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Minneapolis health dept. helping 10 corner stores boost fresh produce offerings

The Minneapolis health department is helping ten corner stores try to boost the sale of fresh produce.

The state-funded initiative is part of a broader effort to combat obesity and chronic disease by improving access to healthy, fresh foods, especially in certain underserved neighborhoods.

North Minneapolis, for example, has only two full-service grocery stores and limited transit options for getting to and from them, which leaves many residents dependent on corner stores for groceries.

Health officials realized those corner stores could be a key partner in improving food options, so they decided to design a pilot program based on similar ones in New York, New Orleans and Philadelphia. The city asked for applications from 90 corner stores, mostly on the North Side and in the Phillips neighborhood. About 15 responded and 10 were selected for the initial trial, which started this month.

"We have so many corner stores in Minneapolis, it was just a natural fit," says project specialist Aliyah Ali.

The city helped coordinate with a wholesaler, Bix Produce, to distribute fresh produce to the participating stores. It set up training for store owners on how to properly handle produce to maximize shelf life. And it came up with a specific action plan for each store involving signs, displays and store layout changes aimed at making fresh produce more visible, attractive and affordable to customers.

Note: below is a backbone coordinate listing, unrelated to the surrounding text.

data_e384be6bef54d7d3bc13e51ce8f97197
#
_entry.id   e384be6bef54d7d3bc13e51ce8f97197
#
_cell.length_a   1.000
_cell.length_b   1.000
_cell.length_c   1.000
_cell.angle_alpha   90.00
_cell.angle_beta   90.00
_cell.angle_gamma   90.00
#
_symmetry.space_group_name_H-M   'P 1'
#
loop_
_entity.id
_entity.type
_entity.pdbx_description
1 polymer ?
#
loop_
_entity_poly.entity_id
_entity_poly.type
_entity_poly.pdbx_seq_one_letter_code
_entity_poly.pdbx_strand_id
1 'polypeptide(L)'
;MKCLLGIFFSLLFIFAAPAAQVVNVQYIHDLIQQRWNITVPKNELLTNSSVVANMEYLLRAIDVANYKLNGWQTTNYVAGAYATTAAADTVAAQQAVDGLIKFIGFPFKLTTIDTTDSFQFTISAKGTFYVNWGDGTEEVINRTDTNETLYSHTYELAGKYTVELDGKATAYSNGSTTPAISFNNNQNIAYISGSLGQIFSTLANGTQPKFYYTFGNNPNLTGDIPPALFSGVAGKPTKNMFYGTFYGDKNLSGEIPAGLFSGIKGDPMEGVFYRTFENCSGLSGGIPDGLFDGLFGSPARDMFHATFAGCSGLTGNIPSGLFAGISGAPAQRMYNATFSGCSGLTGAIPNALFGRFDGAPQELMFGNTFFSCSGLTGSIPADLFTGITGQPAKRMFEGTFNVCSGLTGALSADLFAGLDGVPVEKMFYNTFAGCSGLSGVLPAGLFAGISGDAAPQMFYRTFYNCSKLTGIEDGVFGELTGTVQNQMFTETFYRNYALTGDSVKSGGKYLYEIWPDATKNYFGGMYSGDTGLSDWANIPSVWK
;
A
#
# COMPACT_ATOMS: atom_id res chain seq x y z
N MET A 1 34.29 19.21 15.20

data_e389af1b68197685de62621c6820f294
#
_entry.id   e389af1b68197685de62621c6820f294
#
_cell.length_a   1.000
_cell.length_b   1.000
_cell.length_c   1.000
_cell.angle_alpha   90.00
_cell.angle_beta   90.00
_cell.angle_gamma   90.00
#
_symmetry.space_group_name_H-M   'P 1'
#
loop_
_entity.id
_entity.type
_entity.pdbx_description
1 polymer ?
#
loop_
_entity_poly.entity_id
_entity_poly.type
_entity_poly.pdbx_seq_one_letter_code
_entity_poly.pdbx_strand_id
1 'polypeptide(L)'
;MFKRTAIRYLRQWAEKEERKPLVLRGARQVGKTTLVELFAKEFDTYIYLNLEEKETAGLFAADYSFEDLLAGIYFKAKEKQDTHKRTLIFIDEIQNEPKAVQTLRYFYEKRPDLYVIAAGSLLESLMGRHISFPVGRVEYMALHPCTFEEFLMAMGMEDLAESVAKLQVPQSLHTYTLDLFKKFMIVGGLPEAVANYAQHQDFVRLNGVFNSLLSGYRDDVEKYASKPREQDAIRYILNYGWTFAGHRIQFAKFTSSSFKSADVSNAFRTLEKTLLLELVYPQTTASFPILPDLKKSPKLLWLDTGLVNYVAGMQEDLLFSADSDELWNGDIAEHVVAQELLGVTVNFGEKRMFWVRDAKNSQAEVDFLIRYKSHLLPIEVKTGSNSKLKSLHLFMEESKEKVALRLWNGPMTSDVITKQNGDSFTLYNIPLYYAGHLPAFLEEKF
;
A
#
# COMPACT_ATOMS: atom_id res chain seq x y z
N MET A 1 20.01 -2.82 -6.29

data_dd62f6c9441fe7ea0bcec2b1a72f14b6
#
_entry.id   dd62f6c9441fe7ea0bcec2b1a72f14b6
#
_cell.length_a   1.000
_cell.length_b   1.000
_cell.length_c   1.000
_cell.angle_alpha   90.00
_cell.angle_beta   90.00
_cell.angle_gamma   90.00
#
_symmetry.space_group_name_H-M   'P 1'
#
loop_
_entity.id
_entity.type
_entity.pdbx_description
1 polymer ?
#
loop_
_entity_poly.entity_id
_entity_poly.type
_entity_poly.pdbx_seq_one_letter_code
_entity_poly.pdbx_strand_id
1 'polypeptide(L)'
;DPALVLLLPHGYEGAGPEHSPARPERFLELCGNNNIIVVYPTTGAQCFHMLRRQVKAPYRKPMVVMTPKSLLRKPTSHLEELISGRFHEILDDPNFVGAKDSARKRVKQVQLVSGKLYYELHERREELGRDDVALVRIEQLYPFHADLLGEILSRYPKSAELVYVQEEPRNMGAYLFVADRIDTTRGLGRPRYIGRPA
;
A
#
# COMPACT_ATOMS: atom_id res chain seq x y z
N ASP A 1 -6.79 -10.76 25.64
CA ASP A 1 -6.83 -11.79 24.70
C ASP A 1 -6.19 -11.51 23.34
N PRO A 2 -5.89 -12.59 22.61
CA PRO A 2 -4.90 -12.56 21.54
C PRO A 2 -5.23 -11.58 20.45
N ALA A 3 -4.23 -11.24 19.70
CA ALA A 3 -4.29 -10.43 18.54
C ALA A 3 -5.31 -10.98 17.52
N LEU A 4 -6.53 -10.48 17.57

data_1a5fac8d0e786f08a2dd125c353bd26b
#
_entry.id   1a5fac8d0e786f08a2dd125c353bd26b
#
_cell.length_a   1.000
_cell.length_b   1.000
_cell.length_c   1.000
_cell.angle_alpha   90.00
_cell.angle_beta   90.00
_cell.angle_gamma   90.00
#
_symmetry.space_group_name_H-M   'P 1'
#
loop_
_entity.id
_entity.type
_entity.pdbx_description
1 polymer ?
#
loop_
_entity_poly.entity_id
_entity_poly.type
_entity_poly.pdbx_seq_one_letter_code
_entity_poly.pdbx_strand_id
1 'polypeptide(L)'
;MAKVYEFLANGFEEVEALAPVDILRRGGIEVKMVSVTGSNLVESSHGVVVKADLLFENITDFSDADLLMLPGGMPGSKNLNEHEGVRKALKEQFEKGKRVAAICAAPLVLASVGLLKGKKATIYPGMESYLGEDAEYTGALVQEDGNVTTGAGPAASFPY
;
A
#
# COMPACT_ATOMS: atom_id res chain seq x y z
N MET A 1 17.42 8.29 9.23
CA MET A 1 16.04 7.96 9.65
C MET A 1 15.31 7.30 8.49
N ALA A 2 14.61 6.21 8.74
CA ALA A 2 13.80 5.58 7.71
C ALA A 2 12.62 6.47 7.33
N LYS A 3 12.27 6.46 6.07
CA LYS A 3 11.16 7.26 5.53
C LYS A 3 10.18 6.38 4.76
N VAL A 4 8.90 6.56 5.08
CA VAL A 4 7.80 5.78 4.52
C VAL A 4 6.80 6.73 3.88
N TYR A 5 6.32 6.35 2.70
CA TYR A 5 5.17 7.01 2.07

What makes Minneapolis' initiative unique is that the city has a ordinance to back up the program's goals. In 2008, the City Council approved the Minneapolis Staple Foods Ordinance, which requires all stores with a grocery license to carry a certain variety of fruits, vegetables, meat or protein, dairy and bread or cereal. The Healthy Corner Store Program is helping store owners comply with those rules, says Ali.

A recent review of 35 corner stores found that most were not in compliance with the ordinance and that more than a third didn't carry any fresh produce.

The city plans to track produce sales at the participating corner stores through June 2011 to see if the program boosts sales as it hopes. If it works, officials hope to expand it city wide.

Stores participating in the Healthy Corner Store Program are: Vitalife Pharmacy Rx (4151 Fremont Ave N), Lowry Food Market (628 Lowry Ave. N), One Stop Station (1604 W. Broadway), Northside Food Market (3559 Lyndale Ave. N), Glenwood Market (1501 Glenwood Ave. N), Cedar Food & Grill (2600 Cedar Ave. S), Neighborhood Grocery (814 East Franklin Ave), Shabelle Grocery (2325 E. Franklin), West Bank Grocery (417 Cedar Ave. S), and Flag Foods (2820 East 42nd St).

Source: Aliyah Ali, City of Minneapolis
Writer: Dan Haugen
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